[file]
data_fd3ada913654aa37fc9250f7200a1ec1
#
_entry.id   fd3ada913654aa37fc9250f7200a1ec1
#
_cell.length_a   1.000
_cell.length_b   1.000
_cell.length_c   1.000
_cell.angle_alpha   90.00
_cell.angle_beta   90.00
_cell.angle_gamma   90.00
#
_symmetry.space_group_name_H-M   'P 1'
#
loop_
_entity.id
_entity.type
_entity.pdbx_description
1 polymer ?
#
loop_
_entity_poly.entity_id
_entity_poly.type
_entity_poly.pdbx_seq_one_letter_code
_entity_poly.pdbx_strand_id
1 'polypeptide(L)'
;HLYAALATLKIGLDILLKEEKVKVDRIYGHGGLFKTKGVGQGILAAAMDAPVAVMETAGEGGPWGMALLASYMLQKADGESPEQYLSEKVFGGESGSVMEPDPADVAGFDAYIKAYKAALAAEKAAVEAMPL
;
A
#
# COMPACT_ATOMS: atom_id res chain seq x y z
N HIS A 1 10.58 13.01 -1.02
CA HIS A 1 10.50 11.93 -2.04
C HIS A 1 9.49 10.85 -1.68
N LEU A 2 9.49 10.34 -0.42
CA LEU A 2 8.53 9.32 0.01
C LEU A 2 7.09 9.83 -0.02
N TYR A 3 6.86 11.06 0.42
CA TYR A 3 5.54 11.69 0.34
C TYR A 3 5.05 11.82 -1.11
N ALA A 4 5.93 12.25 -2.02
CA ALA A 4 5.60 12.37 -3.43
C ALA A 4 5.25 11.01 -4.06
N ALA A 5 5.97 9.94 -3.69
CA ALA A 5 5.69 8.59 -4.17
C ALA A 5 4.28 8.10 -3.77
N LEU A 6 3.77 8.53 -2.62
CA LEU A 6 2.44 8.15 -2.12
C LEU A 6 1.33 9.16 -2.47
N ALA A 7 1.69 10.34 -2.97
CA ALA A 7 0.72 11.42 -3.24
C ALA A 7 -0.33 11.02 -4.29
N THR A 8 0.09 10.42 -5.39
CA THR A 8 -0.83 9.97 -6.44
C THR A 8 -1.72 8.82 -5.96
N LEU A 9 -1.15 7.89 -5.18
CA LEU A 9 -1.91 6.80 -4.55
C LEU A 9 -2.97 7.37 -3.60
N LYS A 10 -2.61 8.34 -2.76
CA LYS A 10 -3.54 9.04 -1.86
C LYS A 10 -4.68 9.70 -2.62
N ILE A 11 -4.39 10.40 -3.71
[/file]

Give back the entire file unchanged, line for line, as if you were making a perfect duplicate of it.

data_fd3ada913654aa37fc9250f7200a1ec1
#
_entry.id   fd3ada913654aa37fc9250f7200a1ec1
#
_cell.length_a   1.000
_cell.length_b   1.000
_cell.length_c   1.000
_cell.angle_alpha   90.00
_cell.angle_beta   90.00
_cell.angle_gamma   90.00
#
_symmetry.space_group_name_H-M   'P 1'
#
loop_
_entity.id
_entity.type
_entity.pdbx_description
1 polymer ?
#
loop_
_entity_poly.entity_id
_entity_poly.type
_entity_poly.pdbx_seq_one_letter_code
_entity_poly.pdbx_strand_id
1 'polypeptide(L)'
;HLYAALATLKIGLDILLKEEKVKVDRIYGHGGLFKTKGVGQGILAAAMDAPVAVMETAGEGGPWGMALLASYMLQKADGESPEQYLSEKVFGGESGSVMEPDPADVAGFDAYIKAYKAALAAEKAAVEAMPL
;
A
#
# COMPACT_ATOMS: atom_id res chain seq x y z
N HIS A 1 10.58 13.01 -1.02
CA HIS A 1 10.50 11.93 -2.04
C HIS A 1 9.49 10.85 -1.68
N LEU A 2 9.49 10.34 -0.42
CA LEU A 2 8.53 9.32 0.01
C LEU A 2 7.09 9.83 -0.02
N TYR A 3 6.86 11.06 0.42
CA TYR A 3 5.54 11.69 0.34
C TYR A 3 5.05 11.82 -1.11
N ALA A 4 5.93 12.25 -2.02
CA ALA A 4 5.60 12.37 -3.43
C ALA A 4 5.25 11.01 -4.06
N ALA A 5 5.97 9.94 -3.69
CA ALA A 5 5.69 8.59 -4.17
C ALA A 5 4.28 8.10 -3.77
N LEU A 6 3.77 8.53 -2.62
CA LEU A 6 2.44 8.15 -2.12
C LEU A 6 1.33 9.16 -2.47
N ALA A 7 1.69 10.34 -2.97
CA ALA A 7 0.72 11.42 -3.24
C ALA A 7 -0.33 11.02 -4.29
N THR A 8 0.09 10.42 -5.39
CA THR A 8 -0.83 9.97 -6.44
C THR A 8 -1.72 8.82 -5.96
N LEU A 9 -1.15 7.89 -5.18
CA LEU A 9 -1.91 6.80 -4.55
C LEU A 9 -2.97 7.37 -3.60
N LYS A 10 -2.61 8.34 -2.76
CA LYS A 10 -3.54 9.04 -1.86
C LYS A 10 -4.68 9.70 -2.62
N ILE A 11 -4.39 10.40 -3.71